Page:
|Title||Vegetation effects on spatiotemporal variability in aeolian mass flux over a range of ecological conditions|
|Publication Type||Conference Proceedings|
|Year of Conference||2018|
|Authors||Edwards, BL, Webb, N, Van Zee, JW, Chappell, A|
|Conference Name||10th International Conference on Aeolian Research (ICAR X)|
|Volume||25-29 June, 2018|
|Conference Location||Bordeaux, France|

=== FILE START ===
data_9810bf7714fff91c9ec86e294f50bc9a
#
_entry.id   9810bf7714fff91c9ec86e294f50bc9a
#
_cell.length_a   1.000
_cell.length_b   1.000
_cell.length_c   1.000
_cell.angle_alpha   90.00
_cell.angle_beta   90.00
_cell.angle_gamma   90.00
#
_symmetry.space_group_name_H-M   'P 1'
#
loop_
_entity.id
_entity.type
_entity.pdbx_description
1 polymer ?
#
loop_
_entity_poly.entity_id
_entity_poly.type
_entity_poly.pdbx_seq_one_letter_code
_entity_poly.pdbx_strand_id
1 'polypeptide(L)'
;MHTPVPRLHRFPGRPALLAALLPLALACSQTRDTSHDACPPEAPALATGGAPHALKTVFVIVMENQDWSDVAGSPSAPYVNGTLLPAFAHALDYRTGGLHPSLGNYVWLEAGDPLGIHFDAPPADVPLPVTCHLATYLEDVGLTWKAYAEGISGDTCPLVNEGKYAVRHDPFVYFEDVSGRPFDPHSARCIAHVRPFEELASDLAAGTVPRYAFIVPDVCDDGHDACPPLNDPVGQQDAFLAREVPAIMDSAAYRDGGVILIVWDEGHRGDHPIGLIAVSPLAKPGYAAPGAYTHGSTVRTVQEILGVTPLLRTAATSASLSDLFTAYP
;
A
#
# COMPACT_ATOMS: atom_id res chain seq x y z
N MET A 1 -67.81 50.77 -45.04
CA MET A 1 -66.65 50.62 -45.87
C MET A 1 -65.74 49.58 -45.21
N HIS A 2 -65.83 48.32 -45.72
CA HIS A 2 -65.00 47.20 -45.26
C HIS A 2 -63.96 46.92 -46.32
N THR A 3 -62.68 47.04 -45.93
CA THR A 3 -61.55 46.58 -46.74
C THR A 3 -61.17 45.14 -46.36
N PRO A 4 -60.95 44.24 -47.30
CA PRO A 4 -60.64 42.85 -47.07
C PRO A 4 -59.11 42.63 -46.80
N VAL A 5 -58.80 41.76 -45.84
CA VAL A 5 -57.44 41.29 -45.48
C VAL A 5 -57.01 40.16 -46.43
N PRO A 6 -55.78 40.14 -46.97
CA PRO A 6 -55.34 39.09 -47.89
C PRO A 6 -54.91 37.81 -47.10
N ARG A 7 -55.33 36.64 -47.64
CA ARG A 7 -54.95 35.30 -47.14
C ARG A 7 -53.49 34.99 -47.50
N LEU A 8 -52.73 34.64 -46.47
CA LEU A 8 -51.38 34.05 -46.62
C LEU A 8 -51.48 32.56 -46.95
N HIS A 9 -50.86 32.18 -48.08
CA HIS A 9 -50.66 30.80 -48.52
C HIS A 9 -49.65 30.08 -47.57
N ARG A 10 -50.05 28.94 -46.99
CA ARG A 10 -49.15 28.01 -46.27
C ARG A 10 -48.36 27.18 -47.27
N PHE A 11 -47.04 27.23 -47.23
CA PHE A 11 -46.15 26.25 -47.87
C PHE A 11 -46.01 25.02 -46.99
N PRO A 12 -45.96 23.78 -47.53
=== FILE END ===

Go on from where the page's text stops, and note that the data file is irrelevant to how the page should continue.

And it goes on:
Issues of scale have long been a chief concern in efforts by the aeolian research community to monitor and model aeolian mass flux over spatially large areas. Observations over small sampling scales (< 1 m2) dominate physical descriptions of aeolian transport processes and predictive mass flux equations. Consequently, those descriptions are unlikely to represent the controls of transport over space (>> 1 m2). Loss of process fidelity is compounded as area increases because additional sources of variance are introduced and unknown synergies occur between controlling factors. Uncertainty is further amplified by increasing landscape heterogeneity, but because monitoring efforts are often limited in scope, few data are available to adequately describe spatial variability of transport to produce unbiased areal estimates, particularly in vegetated landscapes. In this paper, we use transport and vegetation data from US National Wind Erosion Research Network (http://winderosionnetwork.org) sites to investigate spatiotemporal variability of transport and its controls for a range of vegetation conditions. For a given site, vegetation characteristics (e.g., canopy height, vegetative cover fraction, and gap size distribution) are recorded seasonally using standardized methods. Transport is measured using a stratified scheme of 27 MWAC collectors randomly located in groups of 3 within 9 cells in a 100 m2 plot. We use regression co-kriging to map monthly transport and investigate how vegetation as a controlling factor drives variability in transport. Results are expected to inform future modeling efforts and improve analyses of wind erosion and dust emission responses to land use and land cover change.